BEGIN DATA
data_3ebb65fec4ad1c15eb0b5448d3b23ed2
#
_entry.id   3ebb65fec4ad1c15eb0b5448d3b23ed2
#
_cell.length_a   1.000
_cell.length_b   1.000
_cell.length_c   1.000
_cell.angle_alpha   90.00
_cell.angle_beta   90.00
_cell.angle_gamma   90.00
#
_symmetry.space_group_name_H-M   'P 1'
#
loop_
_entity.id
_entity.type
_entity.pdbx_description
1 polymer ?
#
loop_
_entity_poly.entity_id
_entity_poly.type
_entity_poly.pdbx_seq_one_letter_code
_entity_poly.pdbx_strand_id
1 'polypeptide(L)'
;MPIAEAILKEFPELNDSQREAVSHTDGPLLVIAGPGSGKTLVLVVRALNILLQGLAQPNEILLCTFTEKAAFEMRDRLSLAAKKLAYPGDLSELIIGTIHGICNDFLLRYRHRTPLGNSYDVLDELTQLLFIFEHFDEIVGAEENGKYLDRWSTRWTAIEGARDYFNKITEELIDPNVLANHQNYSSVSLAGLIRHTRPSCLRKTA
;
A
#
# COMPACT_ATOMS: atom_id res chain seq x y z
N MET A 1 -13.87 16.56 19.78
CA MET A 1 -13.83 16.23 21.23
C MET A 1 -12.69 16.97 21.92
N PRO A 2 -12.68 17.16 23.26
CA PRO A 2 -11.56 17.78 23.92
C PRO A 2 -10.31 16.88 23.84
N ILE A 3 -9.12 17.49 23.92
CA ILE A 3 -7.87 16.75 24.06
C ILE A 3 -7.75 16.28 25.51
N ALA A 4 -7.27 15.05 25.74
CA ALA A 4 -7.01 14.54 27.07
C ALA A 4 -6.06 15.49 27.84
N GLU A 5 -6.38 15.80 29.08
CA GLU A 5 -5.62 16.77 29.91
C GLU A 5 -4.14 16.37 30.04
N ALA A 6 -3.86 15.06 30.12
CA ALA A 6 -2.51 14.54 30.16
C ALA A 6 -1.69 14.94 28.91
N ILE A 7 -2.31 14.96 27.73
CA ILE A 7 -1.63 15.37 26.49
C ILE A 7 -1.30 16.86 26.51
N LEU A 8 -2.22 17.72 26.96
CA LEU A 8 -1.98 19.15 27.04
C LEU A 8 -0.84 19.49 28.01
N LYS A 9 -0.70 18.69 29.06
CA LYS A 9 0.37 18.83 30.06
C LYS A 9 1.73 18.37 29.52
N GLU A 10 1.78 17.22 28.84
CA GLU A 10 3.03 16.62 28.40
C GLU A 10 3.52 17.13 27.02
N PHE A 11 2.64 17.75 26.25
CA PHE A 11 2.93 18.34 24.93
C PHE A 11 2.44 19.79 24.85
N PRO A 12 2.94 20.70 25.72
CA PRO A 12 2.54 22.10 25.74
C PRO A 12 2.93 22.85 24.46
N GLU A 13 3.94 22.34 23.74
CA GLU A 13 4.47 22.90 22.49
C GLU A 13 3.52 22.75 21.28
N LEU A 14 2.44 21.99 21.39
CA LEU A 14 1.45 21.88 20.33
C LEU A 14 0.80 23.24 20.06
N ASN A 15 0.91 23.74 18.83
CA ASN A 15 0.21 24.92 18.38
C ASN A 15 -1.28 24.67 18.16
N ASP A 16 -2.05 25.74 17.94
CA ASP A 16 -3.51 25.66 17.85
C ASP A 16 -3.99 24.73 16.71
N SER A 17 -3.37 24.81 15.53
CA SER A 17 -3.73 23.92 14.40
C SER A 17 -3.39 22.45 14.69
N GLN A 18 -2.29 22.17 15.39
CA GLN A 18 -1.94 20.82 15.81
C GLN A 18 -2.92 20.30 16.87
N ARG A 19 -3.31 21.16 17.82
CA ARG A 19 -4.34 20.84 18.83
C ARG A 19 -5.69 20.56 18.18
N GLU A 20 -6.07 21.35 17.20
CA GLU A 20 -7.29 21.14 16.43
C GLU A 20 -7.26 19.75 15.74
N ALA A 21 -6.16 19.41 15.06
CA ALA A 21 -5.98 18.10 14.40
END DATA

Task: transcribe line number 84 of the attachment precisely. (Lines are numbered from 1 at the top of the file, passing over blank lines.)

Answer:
C GLN A 18 -2.92 20.30 16.87